ONLY three Rangers players picked up winner's medals during every one of the Nine-in-a-row seasons – Ian Ferguson, Richard Gough and Ally McCoist.

But one other man was an ever-present during that era of unprecedented success in the club's distinguished 140-year history – Walter Smith OBE.

Smith was assistant to Graeme Souness when that period of domestic dominance got under way with victory in the Scottish Premier Division in the 1988/89 campaign.

When Souness departed for former club Liverpool towards the end of the 1990/91 season, he was the surprise choice to take over as manager of the Glasgow giants.

However, he more than justified the faith that then club owner David Murray showed in him by leading the Gers to seven successive Scottish titles and many other notable achievements.

The Scot showed he had not lost any of his expertise when he came back for an unexpected second spell as Rangers boss after the disastrous tenure of Paul Le Guen in 2007.

He transformed the fortunes of the Glasgow giants and led them to three SPL crowns on the bounce and to the Uefa Cup final in Manchester in 2008.

So it is no surprise Ferguson, who worked under the boyhood Rangers supporter for 10 years, believes he is the perfect man to help bring the glory days back to Govan.

Fergie, now living in Australia where he is manager of Perth Glory, was delighted when told Smith had been appointed as a non-executive director of the club board.

He believes his qualities will be invaluable to the new Gers owners as they bid to resurrect the fortunes of the Ibrox club.

"It is a great appointment," said Ferguson. "Look at the amount of time Walter has spent at Rangers and what he has achieved there. He brings massive experience and an in-depth knowledge of football in Scotland and abroad.

"What's more, Rangers fans can relate to Walter. He is an ex-manager and they all know what he has done for the club over a number of years. I am sure the fans will find a lot of comfort in that one of their own is involved at board level.

"He has an expert understanding of youth development, of the transfer market and of the football side of things in general. I am sure his return will be welcomed by Coisty. With the experience and vast knowledge he possesses, it is a great appointment.

He continued: "Mr Green [club chief executive Charles] has made a great decision. Appointing his own man to oversee the football side of things would not have sat well with some. So Mr Green has made a shrewd acquisition in getting Walter on board. Rangers fans know where they are with him.

"They know where his allegiances lie, they know that he is, first and foremost, a supporter and they know he has the best interests of the club at heart.

"There have been well- documented problems with the previous two owners before Mr Green took over so there is some caution towards him. He seems to have steadied the ship, but there are still, understandably I suppose, some doubts about him.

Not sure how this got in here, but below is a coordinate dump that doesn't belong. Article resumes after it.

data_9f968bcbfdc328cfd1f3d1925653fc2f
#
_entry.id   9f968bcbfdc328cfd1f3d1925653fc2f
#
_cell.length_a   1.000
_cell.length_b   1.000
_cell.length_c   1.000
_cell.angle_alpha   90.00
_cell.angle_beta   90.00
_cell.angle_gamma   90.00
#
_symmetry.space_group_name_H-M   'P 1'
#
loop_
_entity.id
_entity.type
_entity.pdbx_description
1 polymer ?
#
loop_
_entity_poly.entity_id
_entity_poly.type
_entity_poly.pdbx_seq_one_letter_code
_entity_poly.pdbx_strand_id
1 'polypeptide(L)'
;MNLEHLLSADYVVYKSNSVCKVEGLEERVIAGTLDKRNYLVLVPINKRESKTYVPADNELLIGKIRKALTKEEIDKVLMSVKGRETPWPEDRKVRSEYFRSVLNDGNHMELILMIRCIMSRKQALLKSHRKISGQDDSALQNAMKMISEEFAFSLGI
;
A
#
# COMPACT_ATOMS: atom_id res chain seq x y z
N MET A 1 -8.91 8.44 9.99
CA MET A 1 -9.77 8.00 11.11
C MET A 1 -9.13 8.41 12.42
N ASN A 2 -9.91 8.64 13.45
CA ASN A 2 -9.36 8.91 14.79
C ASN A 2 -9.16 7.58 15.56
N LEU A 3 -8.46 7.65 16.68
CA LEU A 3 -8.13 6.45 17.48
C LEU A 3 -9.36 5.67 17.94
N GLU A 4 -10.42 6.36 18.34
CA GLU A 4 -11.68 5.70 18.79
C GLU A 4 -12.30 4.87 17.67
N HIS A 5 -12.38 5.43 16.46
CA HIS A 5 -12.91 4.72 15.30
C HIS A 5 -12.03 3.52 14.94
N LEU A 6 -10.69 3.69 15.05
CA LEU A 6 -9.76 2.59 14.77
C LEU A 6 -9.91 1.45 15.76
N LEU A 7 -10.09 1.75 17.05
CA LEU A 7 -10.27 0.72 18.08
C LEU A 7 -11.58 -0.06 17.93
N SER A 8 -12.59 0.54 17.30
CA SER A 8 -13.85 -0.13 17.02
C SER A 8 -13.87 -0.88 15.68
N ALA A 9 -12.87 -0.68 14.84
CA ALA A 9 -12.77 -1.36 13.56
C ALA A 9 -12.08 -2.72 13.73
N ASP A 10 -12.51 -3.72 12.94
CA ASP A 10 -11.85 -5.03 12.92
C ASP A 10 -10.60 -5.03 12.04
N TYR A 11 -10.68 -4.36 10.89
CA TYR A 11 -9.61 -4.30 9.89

"But, as I say, Rangers fans can relate to Walter. He has been at the club for such a long time. He stood on the terraces alongside them as a boy. They have got trust and admiration for Walter."

Meanwhile, Ferguson, who has spent coaching stints at Central Coast Mariners, North Queensland Fury and Glory since hanging up his boots, has urged Rangers supporters to give the current boss time to succeed.

McCoist has come in for criticism this season as Rangers have struggled away from home in the Irn-Bru Third Division and some fans have even questioned if the legendary striker is the right man to take the Ibrox club forward.

Claiming top spot in the league table, winning on the road for the first time against Clyde and progressing in the William Hill Scottish Cup with a 7-0 thrashing of Alloa has gone a long way towards placating – for the time being at least – many of the Ibrox gaffer's detractors.

But with a transfer ban currently in place, his old team-mate envisages more tough times ahead and has urged the Light Blue support to be more understanding of the conditions McCoist is working under.

He said: "There are so many people who are very judgemental, who are quick to throw stones. But Ally needs time.

"A lot of people expected life in the Third Division to be easy. But that was never going to happen.

"There was no pre-season. Ally had to throw a team together quickly. Players were still haggling over contracts. Things were never going to happen overnight.

"Ally needs everybody firmly behind him. It is going to take a while to turn things around. Results have been getting better and, what's more, the football is getting better.

"But even now, he still needs backing to turn things around. I have every faith that he will.

"We should embrace what he is doing and try to help him as much as possible instead of criticising and sniping."